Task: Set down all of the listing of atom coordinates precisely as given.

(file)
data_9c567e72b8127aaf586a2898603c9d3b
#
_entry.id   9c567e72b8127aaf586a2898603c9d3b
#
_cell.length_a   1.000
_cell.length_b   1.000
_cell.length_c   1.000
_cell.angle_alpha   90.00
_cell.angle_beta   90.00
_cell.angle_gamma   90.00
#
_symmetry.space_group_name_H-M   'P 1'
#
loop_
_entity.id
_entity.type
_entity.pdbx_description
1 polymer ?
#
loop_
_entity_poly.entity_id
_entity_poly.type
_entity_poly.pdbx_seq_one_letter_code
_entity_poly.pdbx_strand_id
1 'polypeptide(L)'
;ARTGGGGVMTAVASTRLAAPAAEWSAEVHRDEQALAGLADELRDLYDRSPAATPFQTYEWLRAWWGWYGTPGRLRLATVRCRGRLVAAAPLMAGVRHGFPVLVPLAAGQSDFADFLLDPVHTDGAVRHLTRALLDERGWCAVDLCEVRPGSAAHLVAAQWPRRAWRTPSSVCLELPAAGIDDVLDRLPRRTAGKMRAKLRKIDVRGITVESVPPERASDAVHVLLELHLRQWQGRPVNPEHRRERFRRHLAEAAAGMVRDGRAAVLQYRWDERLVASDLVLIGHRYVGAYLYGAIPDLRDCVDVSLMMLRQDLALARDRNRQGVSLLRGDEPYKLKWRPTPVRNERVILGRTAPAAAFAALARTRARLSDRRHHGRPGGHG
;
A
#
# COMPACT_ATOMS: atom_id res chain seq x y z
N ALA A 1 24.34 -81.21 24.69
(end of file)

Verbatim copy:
data_9c567e72b8127aaf586a2898603c9d3b
#
_entry.id   9c567e72b8127aaf586a2898603c9d3b
#
_cell.length_a   1.000
_cell.length_b   1.000
_cell.length_c   1.000
_cell.angle_alpha   90.00
_cell.angle_beta   90.00
_cell.angle_gamma   90.00
#
_symmetry.space_group_name_H-M   'P 1'
#
loop_
_entity.id
_entity.type
_entity.pdbx_description
1 polymer ?
#
loop_
_entity_poly.entity_id
_entity_poly.type
_entity_poly.pdbx_seq_one_letter_code
_entity_poly.pdbx_strand_id
1 'polypeptide(L)'
;ARTGGGGVMTAVASTRLAAPAAEWSAEVHRDEQALAGLADELRDLYDRSPAATPFQTYEWLRAWWGWYGTPGRLRLATVRCRGRLVAAAPLMAGVRHGFPVLVPLAAGQSDFADFLLDPVHTDGAVRHLTRALLDERGWCAVDLCEVRPGSAAHLVAAQWPRRAWRTPSSVCLELPAAGIDDVLDRLPRRTAGKMRAKLRKIDVRGITVESVPPERASDAVHVLLELHLRQWQGRPVNPEHRRERFRRHLAEAAAGMVRDGRAAVLQYRWDERLVASDLVLIGHRYVGAYLYGAIPDLRDCVDVSLMMLRQDLALARDRNRQGVSLLRGDEPYKLKWRPTPVRNERVILGRTAPAAAFAALARTRARLSDRRHHGRPGGHG
;
A
#
# COMPACT_ATOMS: atom_id res chain seq x y z
N ALA A 1 24.34 -81.21 24.69